The cast of 'Hair' in full hippie attire. Photo by Jeeves de Veyra
Moira Lozada (standing center) opens the show with 'Aquarius.' Photo by Jeeves de Veyra
Franco Ramos as Woof (center). Photo by Jeeves de Veyra
Markki Stroem and George Schulze. Photo by Jeeves de Veyra
The tribe gets a visit from Margaret Mead (Jay Barrameda). Photo by Jeeves de Veyra
Markki Stroem sings 'Where Do I Go.' Photo by Jeeves de Veyra
A hallucination scene. Photo by Jeeves de Veyra
Markki Stroem, Caisa Borromeo and George Schulze. Photo by Jeeves de Veyra
Maronne Cruz plays guitar as the cast sings 'Good Morning Starshine.' Photo by Jeeves de Veyra
The cast at curtain call. Photo by Jeeves de Veyra
MANILA -- For its final show on its 50th anniversary, Repertory Philippines chose to stage a Broadway play that is also celebrating its 50th anniversary this year -- "Hair."
This musical has music by Galt MacDermot, with book and lyrics by James Rado and Gerome Ragni. It began off-Broadway in 1967, and eventually went on Broadway the following year. Its original soundtrack generated a couple of popular hit singles. Because of these songs, I knew this musical was about hippie culture, but this is the first I was going to see the songs in the context of the show from which they came.
It was the late 1960s in New York City, a tribe of hippies, led by their charismatic main man George Berger, welcomed a naive farm boy Claude Bukowski into their fold. Claude was initiated into their world of drug use and free love. During one of their anti-Vietnam War protests, the other hippies burned their draft cards. Claude initially also threw his card into the fire, but decided to pick it back out, thinking of accepting the draft and going to serve his country as a soldier.
The stage was bare except for layers of see-through curtains of hanging rope as the backdrop. The cast would later bring in blankets and pillows for them to lounge around in as the scene required. The magic of the minimalist stage design by Joey González-Mendoza was completed by the remarkably dynamic lighting design by John Batalla, one of the best lighting work I've seen this year. Musical director Ejay Yatco himself was also dressed in hippie duds as he was conducting the live band in the pit.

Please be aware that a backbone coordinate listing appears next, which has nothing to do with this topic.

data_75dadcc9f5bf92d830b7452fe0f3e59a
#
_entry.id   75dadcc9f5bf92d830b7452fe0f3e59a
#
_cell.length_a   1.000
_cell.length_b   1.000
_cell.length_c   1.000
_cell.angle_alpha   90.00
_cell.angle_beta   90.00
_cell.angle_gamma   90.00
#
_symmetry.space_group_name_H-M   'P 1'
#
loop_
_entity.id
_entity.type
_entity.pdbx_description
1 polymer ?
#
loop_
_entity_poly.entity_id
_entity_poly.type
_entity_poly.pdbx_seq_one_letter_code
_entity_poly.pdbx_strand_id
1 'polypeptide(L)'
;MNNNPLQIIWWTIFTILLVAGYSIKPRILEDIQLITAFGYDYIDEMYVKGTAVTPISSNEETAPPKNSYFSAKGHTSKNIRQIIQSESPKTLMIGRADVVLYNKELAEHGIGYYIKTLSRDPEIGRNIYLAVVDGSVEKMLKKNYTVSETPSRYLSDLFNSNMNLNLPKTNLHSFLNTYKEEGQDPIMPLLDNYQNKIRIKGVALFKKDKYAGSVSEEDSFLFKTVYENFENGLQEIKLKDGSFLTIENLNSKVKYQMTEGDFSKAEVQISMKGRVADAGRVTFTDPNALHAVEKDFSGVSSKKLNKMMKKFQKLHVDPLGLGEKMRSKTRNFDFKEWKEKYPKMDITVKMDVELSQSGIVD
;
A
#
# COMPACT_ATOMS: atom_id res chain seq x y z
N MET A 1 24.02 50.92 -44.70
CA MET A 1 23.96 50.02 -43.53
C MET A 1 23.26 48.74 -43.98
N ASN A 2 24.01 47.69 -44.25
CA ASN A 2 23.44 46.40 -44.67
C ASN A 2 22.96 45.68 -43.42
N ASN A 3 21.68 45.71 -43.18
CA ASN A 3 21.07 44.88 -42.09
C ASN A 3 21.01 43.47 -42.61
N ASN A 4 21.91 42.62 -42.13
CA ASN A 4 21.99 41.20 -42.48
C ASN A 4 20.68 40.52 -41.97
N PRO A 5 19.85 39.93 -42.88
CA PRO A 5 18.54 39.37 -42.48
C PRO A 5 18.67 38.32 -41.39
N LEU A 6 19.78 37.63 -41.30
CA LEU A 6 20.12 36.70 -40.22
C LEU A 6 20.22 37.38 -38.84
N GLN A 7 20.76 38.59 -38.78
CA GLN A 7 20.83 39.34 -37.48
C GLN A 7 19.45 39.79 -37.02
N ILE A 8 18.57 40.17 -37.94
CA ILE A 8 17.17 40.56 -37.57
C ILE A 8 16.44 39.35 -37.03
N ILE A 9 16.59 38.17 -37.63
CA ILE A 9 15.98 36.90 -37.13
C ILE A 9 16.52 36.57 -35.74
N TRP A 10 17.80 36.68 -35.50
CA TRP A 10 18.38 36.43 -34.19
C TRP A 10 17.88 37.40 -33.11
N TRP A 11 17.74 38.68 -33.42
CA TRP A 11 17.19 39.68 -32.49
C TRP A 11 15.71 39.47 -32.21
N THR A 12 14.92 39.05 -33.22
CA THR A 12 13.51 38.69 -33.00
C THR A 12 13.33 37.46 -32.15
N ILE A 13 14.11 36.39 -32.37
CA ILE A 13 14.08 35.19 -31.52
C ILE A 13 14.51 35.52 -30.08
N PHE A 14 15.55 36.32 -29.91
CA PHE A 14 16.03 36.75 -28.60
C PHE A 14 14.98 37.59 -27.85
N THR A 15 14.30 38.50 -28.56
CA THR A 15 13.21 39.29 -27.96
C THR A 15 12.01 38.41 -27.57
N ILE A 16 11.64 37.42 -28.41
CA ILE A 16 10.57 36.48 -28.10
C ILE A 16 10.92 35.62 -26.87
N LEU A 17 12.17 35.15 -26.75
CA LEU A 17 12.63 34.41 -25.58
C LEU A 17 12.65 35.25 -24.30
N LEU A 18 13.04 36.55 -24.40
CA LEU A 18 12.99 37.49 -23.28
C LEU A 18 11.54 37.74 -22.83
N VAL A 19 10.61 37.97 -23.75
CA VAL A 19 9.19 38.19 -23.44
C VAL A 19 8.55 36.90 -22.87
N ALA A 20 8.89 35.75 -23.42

The hippies in their colorful costumes and wild wigs entered to dance and move on the stage, moaning and writhing a lot in some sort of hypnotic initiation rite. Then Moira Lozada stepped out to lead the tribe to sing the show's most famous song "Aquarius" in all its psychedelic glory to begin the show on a high note.
After that rousing start, I sort of got lost with most of Act 1 with its various episodes of hippies singing their commentary on drugs, sex and race, dated by the use of some unfamiliar slang lingo and liberal doses of profanity. The singing prowess of the Filipino actors, however, was undeniable in solos like Crissy's "Frank Mills" (by Cara Barredo), Sheila's "Easy to be Hard" (by Caisa Borromeo) and Claude's "Where Do I Go" (by Topper Fabegas), and group songs like "Ain't Got No" and "Hair." Act 1 ended with the same bold ending which made the original show very controversial back in 1967 -- an ending which still made some audience members last night gasp in audible surprise.
In Act 2, the trippy song "Walking in Space" led us into Claude's bizarre red-lit hallucinations about the terrors of war. PJ Rebullida's amazing choreographic execution of that recurring sequence of various wars and deaths made me feel like I was on that same vivid LSD trip as Claude. Songs like "Three-Five-Zero-Zero" and "What a Piece of Work is Man" give a haunting impact. The simple folksy "Good Morning Starshine" then segued to a powerful and catchy finale number "Let the Sun Shine In" which will stick with you long after you've left the theater.
Fabregas successfully projected Claude's naivete and idealism (Markki Stroem alternates in this role). You can easily pick out Borromeo from the rest of the female cast because of her radiant stage presence and soaring voice. I had never seen George Schulze as manic on stage before as he was last night, riding completely on Berger's outrageous groove.
Barredo was innocently sweet as Crissy as Maronne Cruz was wacky weird as Jeanie. Big guy Alfritz Blanche stood out from the ensemble as Hud, with his big afro and big voice in short featured solos in the group songs. Franco Ramos (as Woof) and Jay Barrameda (as Margaret Mead) also gave notable solos.
It was a tough challenge for director Chris Millado to make this 50-year old play current again for the new generation. I found it difficult to connect with Act 1 as it set the flower-power mood of the late 1960s in episodic introductory sketches with some now-obscure dated references.
Fortunately, Act 2 completely turned things around for me. Act 2 gives "Hair" its timeless appeal and makes this show absolutely worth watching. Everything came together solidly and strongly in terms of its still potent anti-war message and the incredible ensemble performance by the whole cast.
"Hair" runs at the Onstage Greenbelt 1 until December 17.
This review was originally published in the author's blog, "Fred Said."